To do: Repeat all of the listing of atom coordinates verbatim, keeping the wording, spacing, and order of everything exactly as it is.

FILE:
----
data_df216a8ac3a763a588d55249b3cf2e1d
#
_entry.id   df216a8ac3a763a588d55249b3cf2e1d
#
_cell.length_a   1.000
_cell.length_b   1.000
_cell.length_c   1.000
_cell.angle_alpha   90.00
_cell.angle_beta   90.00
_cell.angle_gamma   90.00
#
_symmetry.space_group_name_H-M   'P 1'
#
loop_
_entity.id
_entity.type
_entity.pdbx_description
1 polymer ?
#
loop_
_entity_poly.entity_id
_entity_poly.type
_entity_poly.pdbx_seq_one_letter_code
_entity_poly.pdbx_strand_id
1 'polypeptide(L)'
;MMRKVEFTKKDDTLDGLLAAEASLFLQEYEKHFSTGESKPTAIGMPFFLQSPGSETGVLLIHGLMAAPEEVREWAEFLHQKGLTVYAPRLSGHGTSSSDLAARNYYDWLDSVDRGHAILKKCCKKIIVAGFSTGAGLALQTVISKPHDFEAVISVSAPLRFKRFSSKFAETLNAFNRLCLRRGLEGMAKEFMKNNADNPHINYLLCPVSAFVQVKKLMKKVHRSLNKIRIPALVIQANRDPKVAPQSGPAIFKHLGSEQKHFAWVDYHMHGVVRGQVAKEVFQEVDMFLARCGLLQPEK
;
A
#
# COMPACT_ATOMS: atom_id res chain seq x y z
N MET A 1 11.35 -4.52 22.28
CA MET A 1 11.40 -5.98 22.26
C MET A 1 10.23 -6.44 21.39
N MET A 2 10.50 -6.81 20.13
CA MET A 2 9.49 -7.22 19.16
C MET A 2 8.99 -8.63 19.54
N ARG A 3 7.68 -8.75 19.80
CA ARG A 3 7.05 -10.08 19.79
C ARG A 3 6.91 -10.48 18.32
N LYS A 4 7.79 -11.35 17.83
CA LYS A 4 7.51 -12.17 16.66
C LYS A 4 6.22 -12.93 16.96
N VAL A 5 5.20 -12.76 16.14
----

data_df216a8ac3a763a588d55249b3cf2e1d
#
_entry.id   df216a8ac3a763a588d55249b3cf2e1d
#
_cell.length_a   1.000
_cell.length_b   1.000
_cell.length_c   1.000
_cell.angle_alpha   90.00
_cell.angle_beta   90.00
_cell.angle_gamma   90.00
#
_symmetry.space_group_name_H-M   'P 1'
#
loop_
_entity.id
_entity.type
_entity.pdbx_description
1 polymer ?
#
loop_
_entity_poly.entity_id
_entity_poly.type
_entity_poly.pdbx_seq_one_letter_code
_entity_poly.pdbx_strand_id
1 'polypeptide(L)'
;MMRKVEFTKKDDTLDGLLAAEASLFLQEYEKHFSTGESKPTAIGMPFFLQSPGSETGVLLIHGLMAAPEEVREWAEFLHQKGLTVYAPRLSGHGTSSSDLAARNYYDWLDSVDRGHAILKKCCKKIIVAGFSTGAGLALQTVISKPHDFEAVISVSAPLRFKRFSSKFAETLNAFNRLCLRRGLEGMAKEFMKNNADNPHINYLLCPVSAFVQVKKLMKKVHRSLNKIRIPALVIQANRDPKVAPQSGPAIFKHLGSEQKHFAWVDYHMHGVVRGQVAKEVFQEVDMFLARCGLLQPEK
;
A
#
# COMPACT_ATOMS: atom_id res chain seq x y z
N MET A 1 11.35 -4.52 22.28
CA MET A 1 11.40 -5.98 22.26
C MET A 1 10.23 -6.44 21.39
N MET A 2 10.50 -6.81 20.13
CA MET A 2 9.49 -7.22 19.16
C MET A 2 8.99 -8.63 19.54
N ARG A 3 7.68 -8.75 19.80
CA ARG A 3 7.05 -10.08 19.79
C ARG A 3 6.91 -10.48 18.32
N LYS A 4 7.79 -11.35 17.83
CA LYS A 4 7.51 -12.17 16.66
C LYS A 4 6.22 -12.93 16.96
N VAL A 5 5.20 -12.76 16.14